American Treaties and Diplomacy from William Reese Co.
The next major confrontation would be called the French and Indian War (by Americans), or the Seven Years' War (by Europeans). The French and British would battle it out in America, and ultimately, the British would get the better of the fight. In 1763, the combatants would sign The Definitive Treaty of Peace and Friendship..., better known as the Treaty of Paris. There would be little peace, and even less friendship between these two sides in the years ahead, but for the Americas, it meant the virtual end of France's colonial role, and established Britain as the major North American power. England received all of America east of the Mississippi, all but two small islands of Canada, and Spain ceded East and West Florida (which then included parts of Alabama and Mississippi) to the British. Spain, in turn, received Louisiana, which in those days went as far north as the Canadian border, from France. Item 50. $5,000.
Things could not be better for the British colonial empire in North America. What could possibly go wrong? As we all know, it was the British themselves that accomplished what neither the French nor the Spanish could do. Between overreaching by their authorities at home, and rebelliousness by their unhappy colonists in America, the British would soon find themselves removed from all of North America south of the Canadian border (except, perhaps, some disputed territory in the Pacific Northwest). Item 57 is the first treaty of this new nation. It was signed by the rebellious colonies and England's old nemesis, France. This is the official French printing from 1778 of Traite d'Amitie at de Commerce, Conclu entre le Roi et Les Etat-Unis de l'Amerique... This first treaty signed by the United States provided the nation with recognition from a foreign power. $25,000.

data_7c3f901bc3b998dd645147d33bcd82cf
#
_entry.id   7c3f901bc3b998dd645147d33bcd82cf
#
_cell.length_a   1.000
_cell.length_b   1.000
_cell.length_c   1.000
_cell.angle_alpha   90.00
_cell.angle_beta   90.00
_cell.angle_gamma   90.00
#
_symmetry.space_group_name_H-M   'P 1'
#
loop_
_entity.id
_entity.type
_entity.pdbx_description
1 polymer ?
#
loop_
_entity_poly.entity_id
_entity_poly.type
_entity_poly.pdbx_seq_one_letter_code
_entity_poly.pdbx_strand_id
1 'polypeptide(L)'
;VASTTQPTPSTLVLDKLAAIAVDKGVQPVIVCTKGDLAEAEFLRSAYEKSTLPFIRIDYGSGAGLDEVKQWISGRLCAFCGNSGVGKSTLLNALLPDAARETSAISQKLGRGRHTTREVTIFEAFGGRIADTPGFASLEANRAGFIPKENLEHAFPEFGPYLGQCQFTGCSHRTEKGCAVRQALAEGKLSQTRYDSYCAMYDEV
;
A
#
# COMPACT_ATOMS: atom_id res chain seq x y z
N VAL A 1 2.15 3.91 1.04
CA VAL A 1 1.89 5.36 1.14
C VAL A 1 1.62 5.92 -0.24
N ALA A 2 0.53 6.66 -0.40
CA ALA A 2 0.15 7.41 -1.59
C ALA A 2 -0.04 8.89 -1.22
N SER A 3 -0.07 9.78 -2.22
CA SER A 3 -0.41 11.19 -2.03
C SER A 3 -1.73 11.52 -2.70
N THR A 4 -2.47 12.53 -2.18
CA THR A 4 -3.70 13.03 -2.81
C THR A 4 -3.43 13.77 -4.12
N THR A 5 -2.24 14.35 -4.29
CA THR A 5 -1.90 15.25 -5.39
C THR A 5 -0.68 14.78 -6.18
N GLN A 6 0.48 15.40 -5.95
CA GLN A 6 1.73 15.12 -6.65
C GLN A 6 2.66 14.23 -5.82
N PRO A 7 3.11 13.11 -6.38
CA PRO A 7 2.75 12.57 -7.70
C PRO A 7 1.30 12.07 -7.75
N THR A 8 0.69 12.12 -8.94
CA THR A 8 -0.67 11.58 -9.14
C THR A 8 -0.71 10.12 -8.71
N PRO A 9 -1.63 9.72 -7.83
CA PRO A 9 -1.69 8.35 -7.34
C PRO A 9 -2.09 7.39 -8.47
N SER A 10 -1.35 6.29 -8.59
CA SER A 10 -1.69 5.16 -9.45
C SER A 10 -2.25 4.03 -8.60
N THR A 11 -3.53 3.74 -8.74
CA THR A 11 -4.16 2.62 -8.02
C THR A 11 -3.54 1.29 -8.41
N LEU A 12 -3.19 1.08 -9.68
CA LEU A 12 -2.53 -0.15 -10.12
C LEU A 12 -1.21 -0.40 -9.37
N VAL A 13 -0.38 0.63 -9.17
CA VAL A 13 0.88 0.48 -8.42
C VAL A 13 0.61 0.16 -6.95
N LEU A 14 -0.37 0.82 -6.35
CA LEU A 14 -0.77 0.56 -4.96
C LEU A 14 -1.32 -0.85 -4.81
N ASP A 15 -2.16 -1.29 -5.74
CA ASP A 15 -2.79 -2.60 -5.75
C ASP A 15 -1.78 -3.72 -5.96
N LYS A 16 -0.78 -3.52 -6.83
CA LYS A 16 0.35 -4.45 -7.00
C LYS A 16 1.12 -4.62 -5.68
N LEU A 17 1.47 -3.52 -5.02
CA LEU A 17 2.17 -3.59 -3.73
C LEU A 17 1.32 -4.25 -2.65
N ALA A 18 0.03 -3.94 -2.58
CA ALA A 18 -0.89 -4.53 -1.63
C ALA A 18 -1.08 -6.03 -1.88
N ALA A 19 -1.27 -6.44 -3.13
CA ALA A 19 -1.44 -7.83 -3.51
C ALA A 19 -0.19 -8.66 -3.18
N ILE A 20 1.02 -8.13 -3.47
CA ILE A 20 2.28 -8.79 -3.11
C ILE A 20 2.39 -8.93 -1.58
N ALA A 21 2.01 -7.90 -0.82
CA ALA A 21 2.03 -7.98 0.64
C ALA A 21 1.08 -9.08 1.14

Of course, what comes next is the most important treaty of all. It is the treaty signed between England and the United States ending the Revolution, and recognizing the United States as a sovereign, independent nation. Item 74 is the first American newspaper printing, and possibly the first U.S. publication in any form, of the preliminary treaty. It appeared in the Pennsylvania Packet of April 10, 1783. $5,000.
Now that the U.S. was independent, it would start to expand. The greatest expansion would come in 1803, with what is known as the Louisiana Purchase. France had regained Louisiana from the Spanish the previous year. Now, Thomas Jefferson would approach the French about buying New Orleans to provide secure navigation of the Mississippi. Instead, the French, with expansionist ideas of their own in Europe, and a need for cash, offered to sell the entire territory. With a stroke of a pen, the territory of the United States doubled overnight. Item 124, a Message from the President of the United States, Inclosing a Treaty...Relative to the Cession of Louisiana... From 1803. $30,000.